Technopolitics is a praxis oriented research project initiated by Brian Holmes and Armin Medosch. It is a self-educational project which works out a theoretic framework and vocabulary that makes complex and difficult concepts accessible to cultural producers and activists such as themselves. Technopolitics@codedcultures consists of two parts, a presentation of technopolitical issues with short talks and audivisual support materials, and a second part with a panel of respondents and open discussion with the audience.
Idea and presentation: Armin Medosch
John Barker: Time and Technology in Textile "Sourcing"
Felix Stalder (recorded talk): Neoliberal Zombie Ideologies vs. the Commons
Christian Lauk: The End of the Age of Fossile Fuels
Brian Holmes (recorded talk): Technopolitics on the Move - Continental Drift through the Pampa
Panel discussion with:
Matsuko Yokokoji and Graham Harwood: Open Data Book Stabbing (2011)
Lucas Bambozzi: Mobile Crash (2009)
Manu Luksch: Faceless (2007)
Deptford TV / Mediengruppe Bitnik: Austrian Surveillance Techno (2011)
The current hegemonic centre of the world, the US and its Western allies, are going through a profound economic crisis which is on the verge of becoming a political crisis of world governance. This is made all the more complex because of a looming ecological crisis, created by climate change and the foreseeable end of fossile fuels. Technopolitics tries to find an adequate response to this situation for artists, cultural critics and other people concerned. How can we gain an understanding of the current transformations that does not paralyse us and enables us to act? Which critical investigations do we need to undertake to understand the current technopolitical transformations and which meaningful steps can we take?
We take “technopolitical paradigms” as a useful theoretical starting point. These are coherent articulations between types of machines, forms of organisation and supporting social institutions and change about every 50 years. They originate in a particular hegemonic centre (in our era, the USA) and disseminate through the capitalist world in outwardly radiating movements. The power of the hegemon accrues from its ability to spark innovations - combinations of ways of organisation, political domination and new technologies – which, as they are picked up by rivals, slowly start to loose their capacity to guarantee an advantage. Once a paradigm has lost its persuasive power, a deep crisis arises which cannot be resolved within the same paradigm. We think that we are experiencing such a moment. We are asking if the next paradigm will still have America as its centre and if it will be still based on the commodity-form? What can we do to break through the borders of the informational paradigm?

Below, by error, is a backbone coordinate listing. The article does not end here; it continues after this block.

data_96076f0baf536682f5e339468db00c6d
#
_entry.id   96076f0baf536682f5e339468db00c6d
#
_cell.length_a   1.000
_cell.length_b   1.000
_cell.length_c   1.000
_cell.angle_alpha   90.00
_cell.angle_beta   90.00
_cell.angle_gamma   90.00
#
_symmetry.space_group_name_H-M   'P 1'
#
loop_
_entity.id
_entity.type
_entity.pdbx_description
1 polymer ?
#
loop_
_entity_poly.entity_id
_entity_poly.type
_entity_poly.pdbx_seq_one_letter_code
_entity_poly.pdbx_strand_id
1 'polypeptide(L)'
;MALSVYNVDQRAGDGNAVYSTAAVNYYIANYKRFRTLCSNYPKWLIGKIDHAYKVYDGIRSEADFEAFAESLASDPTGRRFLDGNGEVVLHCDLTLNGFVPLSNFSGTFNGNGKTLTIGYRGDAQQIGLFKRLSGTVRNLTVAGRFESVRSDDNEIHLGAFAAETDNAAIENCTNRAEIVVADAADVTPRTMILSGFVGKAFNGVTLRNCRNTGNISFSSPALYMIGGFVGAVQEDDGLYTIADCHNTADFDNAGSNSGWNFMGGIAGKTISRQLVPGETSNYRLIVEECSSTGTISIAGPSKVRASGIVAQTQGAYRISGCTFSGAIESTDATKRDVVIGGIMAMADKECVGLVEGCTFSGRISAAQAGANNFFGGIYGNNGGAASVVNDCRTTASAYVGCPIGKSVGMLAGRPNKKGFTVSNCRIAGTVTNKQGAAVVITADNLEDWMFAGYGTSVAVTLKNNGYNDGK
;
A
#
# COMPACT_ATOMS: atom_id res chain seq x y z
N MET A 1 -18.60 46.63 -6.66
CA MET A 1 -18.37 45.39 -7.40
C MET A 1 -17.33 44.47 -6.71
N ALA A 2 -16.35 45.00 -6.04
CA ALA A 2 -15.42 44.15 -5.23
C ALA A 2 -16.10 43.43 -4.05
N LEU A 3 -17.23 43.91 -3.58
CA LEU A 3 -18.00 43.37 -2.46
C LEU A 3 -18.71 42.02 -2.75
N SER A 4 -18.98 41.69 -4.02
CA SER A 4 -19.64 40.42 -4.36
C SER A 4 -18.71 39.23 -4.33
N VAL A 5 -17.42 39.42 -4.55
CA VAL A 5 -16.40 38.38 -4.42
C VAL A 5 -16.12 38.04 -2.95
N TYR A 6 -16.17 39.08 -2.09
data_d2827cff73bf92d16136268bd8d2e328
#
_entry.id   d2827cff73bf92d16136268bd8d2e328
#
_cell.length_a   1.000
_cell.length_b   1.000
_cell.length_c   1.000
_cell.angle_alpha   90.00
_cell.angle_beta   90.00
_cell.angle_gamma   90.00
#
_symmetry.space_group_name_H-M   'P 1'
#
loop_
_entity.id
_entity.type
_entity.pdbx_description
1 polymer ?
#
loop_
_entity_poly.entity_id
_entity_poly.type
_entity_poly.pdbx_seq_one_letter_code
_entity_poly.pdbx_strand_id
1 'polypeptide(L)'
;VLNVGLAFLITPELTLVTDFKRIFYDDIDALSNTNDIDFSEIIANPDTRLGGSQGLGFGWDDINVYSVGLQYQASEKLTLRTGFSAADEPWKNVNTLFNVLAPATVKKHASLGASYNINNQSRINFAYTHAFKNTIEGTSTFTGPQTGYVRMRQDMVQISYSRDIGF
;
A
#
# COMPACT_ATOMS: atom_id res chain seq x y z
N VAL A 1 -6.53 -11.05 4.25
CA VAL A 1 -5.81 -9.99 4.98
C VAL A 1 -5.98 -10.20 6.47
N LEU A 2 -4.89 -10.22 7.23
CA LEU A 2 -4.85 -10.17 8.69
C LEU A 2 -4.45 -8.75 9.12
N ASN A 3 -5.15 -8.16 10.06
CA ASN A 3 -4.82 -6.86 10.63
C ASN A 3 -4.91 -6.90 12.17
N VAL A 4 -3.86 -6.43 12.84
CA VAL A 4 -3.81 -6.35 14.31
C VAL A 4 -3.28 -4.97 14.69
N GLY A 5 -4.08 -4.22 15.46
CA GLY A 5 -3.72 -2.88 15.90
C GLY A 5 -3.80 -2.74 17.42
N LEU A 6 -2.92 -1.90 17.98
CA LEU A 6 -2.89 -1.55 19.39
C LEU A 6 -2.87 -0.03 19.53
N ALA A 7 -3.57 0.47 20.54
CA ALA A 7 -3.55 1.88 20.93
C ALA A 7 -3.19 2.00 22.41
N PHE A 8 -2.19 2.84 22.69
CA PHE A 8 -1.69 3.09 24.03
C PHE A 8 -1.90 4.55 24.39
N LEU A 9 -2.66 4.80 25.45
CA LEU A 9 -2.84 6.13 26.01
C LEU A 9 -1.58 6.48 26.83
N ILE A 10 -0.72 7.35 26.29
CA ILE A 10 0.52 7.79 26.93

short cv's (alphabetically):
John Barker is a novelist and has written extensively on political economy for Mute, Variant, and Adbusters magazines as well as the journal Science as Culture.
Konrad Becker is a media researcher, artist, author and editr of numerous publications, director of Institute of cultural technologies/t0 http://www.t0.or.at and world-information.org/wii
Beate Firlinger is an independent journalist and media worker based in Vienna
Brian Holmes is a cultural critic and activist researcher, currently living in Chicago. http://brianholmes.wordpress.com/
Christian Lauk is a researcher at the Institute of Social Ecology of the University of Klagenfurt
Armin Medosch is a researcher, writer and exhibition and conference organiser based in London and Vienna. http://www.thenextlayer.org/
Alexander Nikolic is an artist, activist and researcher; he is currently waiter and curator of cultural centre Boem in Vienna. http://boem.postism.org/
Felix Stalder is lecturer in digital culture and epistemologies of networks at University of Arts, Zurich and researches at Institute of cultural technologies/t0 http://felix.openflows.com/
Axel Stockburger is an artist and theorist who lives and works in Vienna and London http://www.stockburger.at/